Lying, wrestling and the limp to come

lance-armstrong-oprah_510x289On August 31st of last year, I wrote a post about the controversy surrounding Lance Armstrong and the allegations that he had taken “performance enhancing drugs.” Towards the end of that article I made a prophetic prediction, “One day (soon) we will know whether Lance’s accomplishment was a true physical feat or a fraud.”

That “one day” is now upon us.   The feat turned out to be the fraud.

Lance has finally “come clean” – admitting to doping and by default, lying about his past.  It does not appear that anyone is too surprised at the admission.  What is shocking is the degree of deception and the years of passionate denials.  The dust has now settled and we find Lance has lost the only thing he really had left to cling to; his word.   That, by the way, is now considered worthless.  Such is the consequence of serial lying.

Sadly, it seems to be a common occurrence these days.  A foul is committed and the person under scrutiny declares their innocence on national television.  As a nation, we want to believe them.  We hope they were wrongly accused.  We wish the evidence was less certain.  We struggle with the dichotomy between their words of innocence and the damning facts in hand.  Even though their denials often go against evidence and common sense, we still believe – hoping against hope.   Lance officially joins a growing, infamous group of deceivers:

  • For those of us old enough to remember, we flashback to a former sitting President declaring his innocence with all sincerity about the extra-marital relationship he didn’t have.  Lies.
  • We recall an emotional husband declaring his innocence with all sincerity about his wife and unborn child and how they went missing.  Lies.
  • With disgust, we remember a prominent football coach who declared his innocence with all sincerity and what didn’t happen with boys in the locker room.  Lies.

Our country’s legal system was based upon the assumption that everyone would be considered “innocent until proven guilty.”   It’s becoming harder and harder to maintain that assumption.  You hate to doubt every person who ever denies an allegation but we have seen too many people deny too many things too many times to give us hope that anyone under suspicion is telling the truth anymore.  The more sincere someone is in their denial the more cynical we can become.  Sincerity, it turns out, is an irrelevant indicator of truth – even if it is heart-felt and convincing.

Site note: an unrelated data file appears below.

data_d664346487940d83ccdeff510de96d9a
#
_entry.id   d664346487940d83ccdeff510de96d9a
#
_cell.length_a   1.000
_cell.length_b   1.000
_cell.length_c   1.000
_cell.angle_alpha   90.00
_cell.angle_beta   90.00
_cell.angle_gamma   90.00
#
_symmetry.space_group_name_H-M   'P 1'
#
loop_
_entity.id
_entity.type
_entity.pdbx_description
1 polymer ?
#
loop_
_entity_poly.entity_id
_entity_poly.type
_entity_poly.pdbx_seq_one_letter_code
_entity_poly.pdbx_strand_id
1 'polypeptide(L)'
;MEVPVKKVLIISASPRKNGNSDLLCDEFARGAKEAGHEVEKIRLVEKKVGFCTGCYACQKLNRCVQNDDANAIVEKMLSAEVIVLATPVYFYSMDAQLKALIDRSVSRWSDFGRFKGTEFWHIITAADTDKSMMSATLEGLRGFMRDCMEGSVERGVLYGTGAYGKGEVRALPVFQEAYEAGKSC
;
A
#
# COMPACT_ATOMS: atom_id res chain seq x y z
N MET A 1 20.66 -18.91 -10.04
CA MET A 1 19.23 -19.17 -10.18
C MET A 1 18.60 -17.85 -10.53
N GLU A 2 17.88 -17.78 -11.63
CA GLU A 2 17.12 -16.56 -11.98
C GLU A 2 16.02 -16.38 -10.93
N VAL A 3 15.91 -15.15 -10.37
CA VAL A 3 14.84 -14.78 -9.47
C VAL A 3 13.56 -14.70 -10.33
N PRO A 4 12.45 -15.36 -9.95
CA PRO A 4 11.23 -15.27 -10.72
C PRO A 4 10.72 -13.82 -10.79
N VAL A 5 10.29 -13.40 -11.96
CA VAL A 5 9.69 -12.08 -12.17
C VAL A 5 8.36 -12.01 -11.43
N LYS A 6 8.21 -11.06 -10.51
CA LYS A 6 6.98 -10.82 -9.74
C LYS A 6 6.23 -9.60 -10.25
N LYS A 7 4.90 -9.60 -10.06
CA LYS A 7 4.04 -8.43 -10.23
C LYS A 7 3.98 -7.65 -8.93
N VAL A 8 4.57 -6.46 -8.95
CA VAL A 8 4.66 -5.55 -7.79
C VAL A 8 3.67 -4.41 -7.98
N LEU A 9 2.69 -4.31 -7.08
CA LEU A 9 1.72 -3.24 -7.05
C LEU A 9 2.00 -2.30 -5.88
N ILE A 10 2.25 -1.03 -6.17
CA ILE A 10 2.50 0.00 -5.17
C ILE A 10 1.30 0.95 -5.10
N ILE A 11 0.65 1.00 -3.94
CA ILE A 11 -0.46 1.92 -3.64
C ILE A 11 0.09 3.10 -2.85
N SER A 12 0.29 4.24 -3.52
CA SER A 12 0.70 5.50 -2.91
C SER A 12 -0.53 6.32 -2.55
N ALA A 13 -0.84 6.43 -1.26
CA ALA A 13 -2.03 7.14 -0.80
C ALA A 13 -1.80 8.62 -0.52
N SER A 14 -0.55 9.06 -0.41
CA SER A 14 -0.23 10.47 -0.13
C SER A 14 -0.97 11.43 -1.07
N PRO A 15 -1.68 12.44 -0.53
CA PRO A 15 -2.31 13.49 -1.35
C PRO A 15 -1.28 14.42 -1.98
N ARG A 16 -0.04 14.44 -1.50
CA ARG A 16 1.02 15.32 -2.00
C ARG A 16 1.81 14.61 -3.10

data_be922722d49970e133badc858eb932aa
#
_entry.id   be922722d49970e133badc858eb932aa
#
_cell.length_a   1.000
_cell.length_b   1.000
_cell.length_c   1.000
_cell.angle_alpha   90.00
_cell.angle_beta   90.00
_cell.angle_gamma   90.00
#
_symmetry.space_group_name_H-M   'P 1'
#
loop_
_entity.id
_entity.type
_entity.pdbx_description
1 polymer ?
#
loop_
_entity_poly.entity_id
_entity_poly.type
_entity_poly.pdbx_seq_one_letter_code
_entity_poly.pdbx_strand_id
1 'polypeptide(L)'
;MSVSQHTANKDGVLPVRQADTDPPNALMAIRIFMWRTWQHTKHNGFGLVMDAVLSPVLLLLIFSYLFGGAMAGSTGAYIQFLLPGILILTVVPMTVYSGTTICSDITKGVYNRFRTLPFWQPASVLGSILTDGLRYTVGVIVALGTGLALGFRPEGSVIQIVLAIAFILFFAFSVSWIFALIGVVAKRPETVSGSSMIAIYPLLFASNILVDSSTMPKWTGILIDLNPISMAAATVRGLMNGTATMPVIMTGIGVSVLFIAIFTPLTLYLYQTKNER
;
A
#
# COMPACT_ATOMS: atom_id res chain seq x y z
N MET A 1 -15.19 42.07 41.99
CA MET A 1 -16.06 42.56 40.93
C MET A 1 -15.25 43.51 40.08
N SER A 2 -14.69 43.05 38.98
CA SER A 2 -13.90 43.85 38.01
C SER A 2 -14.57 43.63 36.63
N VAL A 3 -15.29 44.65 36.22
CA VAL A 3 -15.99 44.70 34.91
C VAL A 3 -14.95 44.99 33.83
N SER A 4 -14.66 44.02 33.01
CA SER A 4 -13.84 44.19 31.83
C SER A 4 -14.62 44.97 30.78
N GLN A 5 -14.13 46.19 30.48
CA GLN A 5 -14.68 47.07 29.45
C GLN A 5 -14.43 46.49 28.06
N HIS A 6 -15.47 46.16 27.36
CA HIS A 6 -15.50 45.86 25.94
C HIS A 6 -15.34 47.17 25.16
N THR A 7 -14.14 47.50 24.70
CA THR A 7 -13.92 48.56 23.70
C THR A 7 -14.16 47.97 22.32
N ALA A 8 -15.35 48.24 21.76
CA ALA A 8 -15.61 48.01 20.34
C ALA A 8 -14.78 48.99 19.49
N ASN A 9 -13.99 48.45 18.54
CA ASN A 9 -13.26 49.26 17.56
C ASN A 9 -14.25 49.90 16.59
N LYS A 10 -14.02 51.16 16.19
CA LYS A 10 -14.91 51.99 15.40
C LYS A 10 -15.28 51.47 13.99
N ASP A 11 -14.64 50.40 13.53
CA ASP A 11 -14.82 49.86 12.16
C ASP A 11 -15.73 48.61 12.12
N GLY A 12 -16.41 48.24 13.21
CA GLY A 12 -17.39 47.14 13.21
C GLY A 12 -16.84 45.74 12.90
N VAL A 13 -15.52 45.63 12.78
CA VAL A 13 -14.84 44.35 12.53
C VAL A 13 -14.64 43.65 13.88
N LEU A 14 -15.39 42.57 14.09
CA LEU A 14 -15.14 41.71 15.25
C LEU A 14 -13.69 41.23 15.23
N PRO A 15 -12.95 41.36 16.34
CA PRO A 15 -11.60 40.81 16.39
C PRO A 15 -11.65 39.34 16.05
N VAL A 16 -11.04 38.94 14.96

The following poem reveals that sincerity, though important, just isn’t enough.

“Charlie was a Chemist but Charlie is no more for what Charlie thought was H2O was really H2SO4.”

Charlie can sincerely believe the liquid in the test tube is water.  His sincerity does not change the fact that he is performing a lab experiment with sulfuric acid.

Many questions abound after the truth rises to the surface.  Too often, we never get straight answers to these questions.   Concerning Lance, we all want to know why?   Why he lied is obvious but why did he finally come clean?  Why did he come clean now and not in the beginning or during his testimony under oath?   Why did he lie for so long?   Why did he try to deceive everyone at every level, even attacking his accusers now proved justified in their accusations?   More importantly, can he ever be trusted again?

It’s easy to villianize Lance (and others like him) in the media.  We tend to enjoy sitting on our moral high horse and judge the poor decisions of the rich and famous.  But truth be told, the only difference between Lance and me or you is that he is rich and famous.  Our heart is just as likely to be led astray by fame, fortune and world championships as anyone else.  One man is tempted to abuse drugs while another man is tempted to abuse children.  One woman might steal clothes while another prefers to steal husbands.  Granted, the consequences to some sins are very different and more severe, but the capacity for wrong exists in all people.

This was Jesus’ point when the Scribes & Pharisees (religious leaders of His day) brought a woman caught in the act of adultery to Him (John 8).  The Law stated that she should be stoned (to death) for her sin.  Jesus saw the problem with their approach immediately.  None of these religious leaders were in a moral position to judge this sinful woman.  None of them (priest and prostitute alike) are worthy to throw a stone at anyone.  Jesus gave them permission to stone her… under one condition, “He who is without sin among you, let him be the first to throw a stone at her.”  Isn’t that the heart of the issue?